Vail Resorts is a diversified ski-resort operator. They own four ski resorts in Colorado, three in the Lake Tahoe area, and one in Utah. They also own luxury resort hotels. Vail was opened in 1962 by a former 10th Mountain Division ski trooper, who saw what European skiing was like and thought the sport could be popular over here if developed properly.
Vail was successful and skiing took off in the US. But the ski business is difficult. Several operating companies have gone in and out of bankruptcy over the year, including Vail. The sport has high operating costs and a fickle customer base, and is notoriously weather-dependent.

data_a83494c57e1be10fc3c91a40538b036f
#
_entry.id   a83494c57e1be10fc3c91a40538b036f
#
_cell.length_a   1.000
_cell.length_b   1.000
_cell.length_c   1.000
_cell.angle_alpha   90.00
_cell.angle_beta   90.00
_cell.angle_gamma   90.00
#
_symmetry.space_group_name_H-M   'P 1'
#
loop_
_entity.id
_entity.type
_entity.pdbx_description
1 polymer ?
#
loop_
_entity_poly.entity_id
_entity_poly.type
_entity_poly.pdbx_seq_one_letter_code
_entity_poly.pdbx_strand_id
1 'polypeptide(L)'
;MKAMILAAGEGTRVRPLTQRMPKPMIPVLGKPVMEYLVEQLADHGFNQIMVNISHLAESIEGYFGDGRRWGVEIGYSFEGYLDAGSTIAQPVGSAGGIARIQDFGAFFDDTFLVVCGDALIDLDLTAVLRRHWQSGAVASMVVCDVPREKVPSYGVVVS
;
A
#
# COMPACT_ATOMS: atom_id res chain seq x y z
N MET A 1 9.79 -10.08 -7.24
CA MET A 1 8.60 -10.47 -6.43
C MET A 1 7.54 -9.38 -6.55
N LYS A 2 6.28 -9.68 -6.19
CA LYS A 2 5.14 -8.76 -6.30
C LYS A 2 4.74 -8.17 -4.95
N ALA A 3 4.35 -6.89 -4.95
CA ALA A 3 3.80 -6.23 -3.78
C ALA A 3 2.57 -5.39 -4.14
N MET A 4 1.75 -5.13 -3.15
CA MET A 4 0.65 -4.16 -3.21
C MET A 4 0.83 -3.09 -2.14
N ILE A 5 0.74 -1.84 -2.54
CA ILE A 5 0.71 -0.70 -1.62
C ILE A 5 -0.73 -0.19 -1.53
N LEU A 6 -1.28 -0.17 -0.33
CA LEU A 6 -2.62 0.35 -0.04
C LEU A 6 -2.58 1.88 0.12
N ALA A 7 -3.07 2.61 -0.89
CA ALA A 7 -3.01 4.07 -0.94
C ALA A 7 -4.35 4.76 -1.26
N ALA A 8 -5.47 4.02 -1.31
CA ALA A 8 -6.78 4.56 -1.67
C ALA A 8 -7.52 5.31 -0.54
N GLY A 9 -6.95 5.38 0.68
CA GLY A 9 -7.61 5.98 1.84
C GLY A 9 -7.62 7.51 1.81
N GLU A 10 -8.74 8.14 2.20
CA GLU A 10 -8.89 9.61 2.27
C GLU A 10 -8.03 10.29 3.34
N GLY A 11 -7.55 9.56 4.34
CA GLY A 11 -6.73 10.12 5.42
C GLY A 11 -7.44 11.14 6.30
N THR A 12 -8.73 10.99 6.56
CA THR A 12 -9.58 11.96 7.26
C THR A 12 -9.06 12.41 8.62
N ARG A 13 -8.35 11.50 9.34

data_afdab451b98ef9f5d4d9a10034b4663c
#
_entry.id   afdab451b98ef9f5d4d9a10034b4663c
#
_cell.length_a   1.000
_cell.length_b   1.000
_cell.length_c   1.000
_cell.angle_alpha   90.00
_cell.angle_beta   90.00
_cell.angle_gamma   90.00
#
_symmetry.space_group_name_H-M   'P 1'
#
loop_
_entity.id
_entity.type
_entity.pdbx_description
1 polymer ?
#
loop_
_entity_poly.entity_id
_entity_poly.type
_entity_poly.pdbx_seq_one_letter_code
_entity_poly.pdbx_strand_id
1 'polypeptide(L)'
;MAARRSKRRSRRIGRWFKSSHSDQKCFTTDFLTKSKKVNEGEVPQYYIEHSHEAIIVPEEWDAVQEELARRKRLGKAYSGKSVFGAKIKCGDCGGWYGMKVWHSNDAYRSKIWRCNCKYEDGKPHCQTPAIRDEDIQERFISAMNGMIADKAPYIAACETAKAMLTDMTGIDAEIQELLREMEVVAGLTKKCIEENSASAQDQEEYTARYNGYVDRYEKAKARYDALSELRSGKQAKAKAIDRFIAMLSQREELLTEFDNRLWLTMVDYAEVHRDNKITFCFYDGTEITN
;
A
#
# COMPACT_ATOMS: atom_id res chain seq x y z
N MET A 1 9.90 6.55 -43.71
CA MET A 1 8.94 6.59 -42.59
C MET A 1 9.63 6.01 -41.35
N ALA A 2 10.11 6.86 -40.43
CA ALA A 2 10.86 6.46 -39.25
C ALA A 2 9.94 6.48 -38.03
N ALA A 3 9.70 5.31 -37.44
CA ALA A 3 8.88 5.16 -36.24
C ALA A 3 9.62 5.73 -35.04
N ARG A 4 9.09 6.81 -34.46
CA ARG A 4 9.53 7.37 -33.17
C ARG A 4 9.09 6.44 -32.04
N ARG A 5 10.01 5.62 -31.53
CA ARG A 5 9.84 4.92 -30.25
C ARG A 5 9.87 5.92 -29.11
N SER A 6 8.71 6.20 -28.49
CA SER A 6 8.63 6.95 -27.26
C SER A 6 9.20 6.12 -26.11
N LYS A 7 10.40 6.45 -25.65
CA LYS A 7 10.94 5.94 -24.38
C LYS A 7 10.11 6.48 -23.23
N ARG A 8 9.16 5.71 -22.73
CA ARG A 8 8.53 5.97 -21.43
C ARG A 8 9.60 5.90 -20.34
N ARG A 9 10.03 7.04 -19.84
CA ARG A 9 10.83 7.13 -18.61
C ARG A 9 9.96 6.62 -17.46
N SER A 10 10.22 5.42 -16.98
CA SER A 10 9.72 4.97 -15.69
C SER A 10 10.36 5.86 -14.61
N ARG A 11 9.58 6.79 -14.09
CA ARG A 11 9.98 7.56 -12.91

The normal approach to uncertainty is diversification, at least in portfolio management. So Vail has started to purchase some ski areas in Minnesota and Michigan. But other than the fact that they both use snow, the ski business in the Midwest is very different than that it is in the Mountains: the hills are about one-tenth the size, sometimes built from landfill and construction debris.
We’ve seen this movie before: an operator succeeds in one area, so tries to parlay than expertise somewhere else. Vail’s top executives are former private equity guys. Just because you can run a high-end restaurant doesn’t mean you should buy the local bistro. Skiing may be a lot of fun, but it’s a tough business.
Douglas R. Tengdin, CFA
Chief Investment Officer